Ruling's Meaning for Pa. Unclear; Abortion Rights Advocates Celebrated the Supreme Court's Ruling Monday Striking Stringent Texas Regulations for Abortion Clinics, but It Remains Unclear How the Court's Biggest Abortion Ruling in Decades Might Affect Similar Rules in Pennsylvania. [Derived Headline]

By Fontaine, Tom | Tribune-Review/Pittsburgh Tribune-Review, June 28, 2016 | Go to article overview

Ruling's Meaning for Pa. Unclear; Abortion Rights Advocates Celebrated the Supreme Court's Ruling Monday Striking Stringent Texas Regulations for Abortion Clinics, but It Remains Unclear How the Court's Biggest Abortion Ruling in Decades Might Affect Similar Rules in Pennsylvania. [Derived Headline]


Fontaine, Tom, Tribune-Review/Pittsburgh Tribune-Review


Abortion rights advocates celebrated the Supreme Court's ruling Monday striking stringent Texas regulations for abortion clinics, but it remains unclear how the court's biggest abortion ruling in decades might affect similar rules in Pennsylvania.

"This is a landmark ruling that is an enormous win for women. ... We need to re-evaluate our rules to see whether there are opportunities to overturn" aspects of Pennsylvania abortion regulations, said Kim Everett, executive director of Planned Parenthood of Western Pennsylvania Inc., which operates a Downtown women's health services clinic.

Helen Cindrich, executive director of the People Concerned for the Unborn Child chapter based in Dormont, said her group is going to work to reduce abortions "until all the babies are protected."

Texas and Pennsylvania both required abortion clinics to meet the same standards as ambulatory or outpatient surgical centers. Texas' law also required doctors to have admitting privileges at nearby hospitals; Pennsylvania does not.

In its 5-3 ruling, the Supreme Court said Texas' regulations are medically unnecessary and unconstitutionally limit a woman's right to abortion. Texas had 40 abortion clinics before the state government approved the more stringent regulations in 2013. Only 19 remain -- the same number as in Pennsylvania, which has fewer than half as many residents. About 32,000 abortions are performed annually in Pennsylvania.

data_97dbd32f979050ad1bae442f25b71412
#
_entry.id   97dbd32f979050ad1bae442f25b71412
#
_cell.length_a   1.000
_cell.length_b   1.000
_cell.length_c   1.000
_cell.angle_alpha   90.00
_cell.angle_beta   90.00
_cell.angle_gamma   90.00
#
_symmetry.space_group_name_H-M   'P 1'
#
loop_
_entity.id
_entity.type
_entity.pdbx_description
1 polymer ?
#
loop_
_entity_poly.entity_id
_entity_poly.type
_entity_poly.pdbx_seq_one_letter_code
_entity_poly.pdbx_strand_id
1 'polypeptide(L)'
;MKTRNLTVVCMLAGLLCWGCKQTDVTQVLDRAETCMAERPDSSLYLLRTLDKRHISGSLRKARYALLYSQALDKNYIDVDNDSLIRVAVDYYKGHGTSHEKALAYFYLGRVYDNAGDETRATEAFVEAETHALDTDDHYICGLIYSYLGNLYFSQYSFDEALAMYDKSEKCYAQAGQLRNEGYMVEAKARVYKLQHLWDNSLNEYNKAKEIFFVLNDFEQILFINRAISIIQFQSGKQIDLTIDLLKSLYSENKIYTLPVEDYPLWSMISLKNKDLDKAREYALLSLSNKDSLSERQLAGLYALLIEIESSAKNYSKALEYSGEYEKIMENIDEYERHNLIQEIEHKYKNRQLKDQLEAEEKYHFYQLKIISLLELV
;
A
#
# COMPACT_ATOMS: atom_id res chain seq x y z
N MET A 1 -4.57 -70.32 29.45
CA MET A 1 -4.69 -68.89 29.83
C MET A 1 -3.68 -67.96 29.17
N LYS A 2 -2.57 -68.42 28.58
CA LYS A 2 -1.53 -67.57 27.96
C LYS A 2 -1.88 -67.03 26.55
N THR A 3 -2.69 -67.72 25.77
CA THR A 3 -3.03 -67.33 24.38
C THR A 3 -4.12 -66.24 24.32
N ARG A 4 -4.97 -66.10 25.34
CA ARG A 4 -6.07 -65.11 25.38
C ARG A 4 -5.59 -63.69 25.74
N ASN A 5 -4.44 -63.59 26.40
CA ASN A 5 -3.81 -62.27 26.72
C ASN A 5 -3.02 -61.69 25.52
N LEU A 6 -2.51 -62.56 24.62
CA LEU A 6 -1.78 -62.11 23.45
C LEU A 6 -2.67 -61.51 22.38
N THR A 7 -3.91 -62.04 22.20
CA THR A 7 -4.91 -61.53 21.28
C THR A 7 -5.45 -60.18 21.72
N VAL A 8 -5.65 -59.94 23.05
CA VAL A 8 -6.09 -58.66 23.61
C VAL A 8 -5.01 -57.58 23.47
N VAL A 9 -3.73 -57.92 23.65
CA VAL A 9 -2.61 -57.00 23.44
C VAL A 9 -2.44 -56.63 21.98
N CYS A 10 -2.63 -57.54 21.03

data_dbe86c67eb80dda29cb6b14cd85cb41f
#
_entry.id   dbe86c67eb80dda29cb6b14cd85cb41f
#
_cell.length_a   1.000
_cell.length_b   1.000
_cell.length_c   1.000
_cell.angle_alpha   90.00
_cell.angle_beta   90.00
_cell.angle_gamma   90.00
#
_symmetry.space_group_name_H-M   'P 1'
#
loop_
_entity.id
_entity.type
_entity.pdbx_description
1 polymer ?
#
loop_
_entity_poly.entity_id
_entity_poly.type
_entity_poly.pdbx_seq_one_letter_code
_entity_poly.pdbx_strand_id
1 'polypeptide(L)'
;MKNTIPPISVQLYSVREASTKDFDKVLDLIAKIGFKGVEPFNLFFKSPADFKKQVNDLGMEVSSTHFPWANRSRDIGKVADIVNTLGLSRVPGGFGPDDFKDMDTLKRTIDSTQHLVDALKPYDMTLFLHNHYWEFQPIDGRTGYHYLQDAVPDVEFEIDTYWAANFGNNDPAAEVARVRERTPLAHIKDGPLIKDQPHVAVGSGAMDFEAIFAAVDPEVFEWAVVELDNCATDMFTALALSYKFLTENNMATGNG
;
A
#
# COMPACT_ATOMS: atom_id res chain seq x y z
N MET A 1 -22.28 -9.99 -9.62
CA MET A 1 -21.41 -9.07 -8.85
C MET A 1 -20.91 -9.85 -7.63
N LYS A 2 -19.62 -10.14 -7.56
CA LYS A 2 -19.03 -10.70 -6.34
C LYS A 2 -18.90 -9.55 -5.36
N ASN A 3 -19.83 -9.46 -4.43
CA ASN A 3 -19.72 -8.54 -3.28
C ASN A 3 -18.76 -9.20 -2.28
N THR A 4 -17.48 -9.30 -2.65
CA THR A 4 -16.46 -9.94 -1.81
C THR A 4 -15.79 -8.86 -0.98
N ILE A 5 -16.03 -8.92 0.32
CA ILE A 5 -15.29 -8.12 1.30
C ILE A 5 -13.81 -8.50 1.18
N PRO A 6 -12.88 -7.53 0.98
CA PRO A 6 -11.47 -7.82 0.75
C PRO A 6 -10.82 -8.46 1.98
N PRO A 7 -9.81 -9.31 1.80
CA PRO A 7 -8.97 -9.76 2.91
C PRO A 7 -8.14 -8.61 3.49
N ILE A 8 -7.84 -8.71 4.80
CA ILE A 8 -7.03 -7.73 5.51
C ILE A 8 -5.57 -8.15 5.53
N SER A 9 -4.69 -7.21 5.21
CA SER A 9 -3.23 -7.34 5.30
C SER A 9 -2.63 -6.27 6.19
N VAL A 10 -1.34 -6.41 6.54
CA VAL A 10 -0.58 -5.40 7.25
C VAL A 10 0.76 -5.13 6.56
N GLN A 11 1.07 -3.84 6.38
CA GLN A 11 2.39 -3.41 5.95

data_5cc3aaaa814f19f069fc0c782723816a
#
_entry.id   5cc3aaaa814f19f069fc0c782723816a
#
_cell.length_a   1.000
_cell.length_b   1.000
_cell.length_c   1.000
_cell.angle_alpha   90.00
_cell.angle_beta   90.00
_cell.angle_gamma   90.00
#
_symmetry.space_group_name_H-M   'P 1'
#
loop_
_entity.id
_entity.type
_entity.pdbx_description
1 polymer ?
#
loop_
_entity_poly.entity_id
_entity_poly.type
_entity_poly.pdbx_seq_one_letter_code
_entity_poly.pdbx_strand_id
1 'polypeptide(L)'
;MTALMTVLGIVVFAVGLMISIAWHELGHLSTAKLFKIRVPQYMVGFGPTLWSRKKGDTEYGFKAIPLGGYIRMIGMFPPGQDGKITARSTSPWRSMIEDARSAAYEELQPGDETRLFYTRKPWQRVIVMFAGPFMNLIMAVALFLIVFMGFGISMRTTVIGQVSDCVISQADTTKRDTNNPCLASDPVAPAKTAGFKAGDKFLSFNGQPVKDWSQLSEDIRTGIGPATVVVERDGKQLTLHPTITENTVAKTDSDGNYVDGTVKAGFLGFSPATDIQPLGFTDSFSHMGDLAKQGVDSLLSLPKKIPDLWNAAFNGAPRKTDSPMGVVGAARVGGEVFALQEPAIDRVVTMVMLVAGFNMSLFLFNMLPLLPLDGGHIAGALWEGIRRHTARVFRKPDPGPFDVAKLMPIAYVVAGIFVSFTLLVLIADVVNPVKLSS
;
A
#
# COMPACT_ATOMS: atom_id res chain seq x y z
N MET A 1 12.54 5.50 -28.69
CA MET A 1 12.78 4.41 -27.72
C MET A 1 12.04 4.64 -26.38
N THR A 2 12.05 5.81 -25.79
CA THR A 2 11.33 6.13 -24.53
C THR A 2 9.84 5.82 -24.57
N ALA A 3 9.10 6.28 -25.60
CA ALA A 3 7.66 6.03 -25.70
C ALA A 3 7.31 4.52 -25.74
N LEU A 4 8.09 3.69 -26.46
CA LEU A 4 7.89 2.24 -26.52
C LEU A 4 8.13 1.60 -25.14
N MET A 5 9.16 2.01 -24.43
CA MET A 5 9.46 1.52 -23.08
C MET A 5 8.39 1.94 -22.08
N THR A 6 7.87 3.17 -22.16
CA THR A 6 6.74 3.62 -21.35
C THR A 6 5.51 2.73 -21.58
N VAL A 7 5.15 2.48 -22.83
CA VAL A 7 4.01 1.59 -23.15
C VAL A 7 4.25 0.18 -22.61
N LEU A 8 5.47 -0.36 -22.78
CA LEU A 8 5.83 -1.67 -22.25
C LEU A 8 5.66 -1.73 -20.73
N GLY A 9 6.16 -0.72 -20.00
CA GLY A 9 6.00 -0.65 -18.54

Supreme Court Chief Justice John Roberts and Justices Samuel Alito and Clarence Thomas dissented.

Thomas wrote that the decision "exemplifies the court's troubling tendency 'to bend the rules when any effort to limit abortion, or even to speak in opposition to abortion, is at issue.' " Thomas was quoting an earlier abortion dissent from Justice Antonin Scalia, who died in February. Scalia has not yet been replaced, so only eight justices voted.

President Obama praised the decision. Democratic presidential candidate Hillary Clinton called the outcome "a victory for women in Texas and across America."

The campaign of Donald Trump, the presumptive Republican nominee, did not release official statements or social media postings. The campaign did not respond to requests for comment.

"It's premature to predict what impact the ruling will have precisely on Pennsylvania law," said Susan J. …

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Ruling's Meaning for Pa. Unclear; Abortion Rights Advocates Celebrated the Supreme Court's Ruling Monday Striking Stringent Texas Regulations for Abortion Clinics, but It Remains Unclear How the Court's Biggest Abortion Ruling in Decades Might Affect Similar Rules in Pennsylvania. [Derived Headline]
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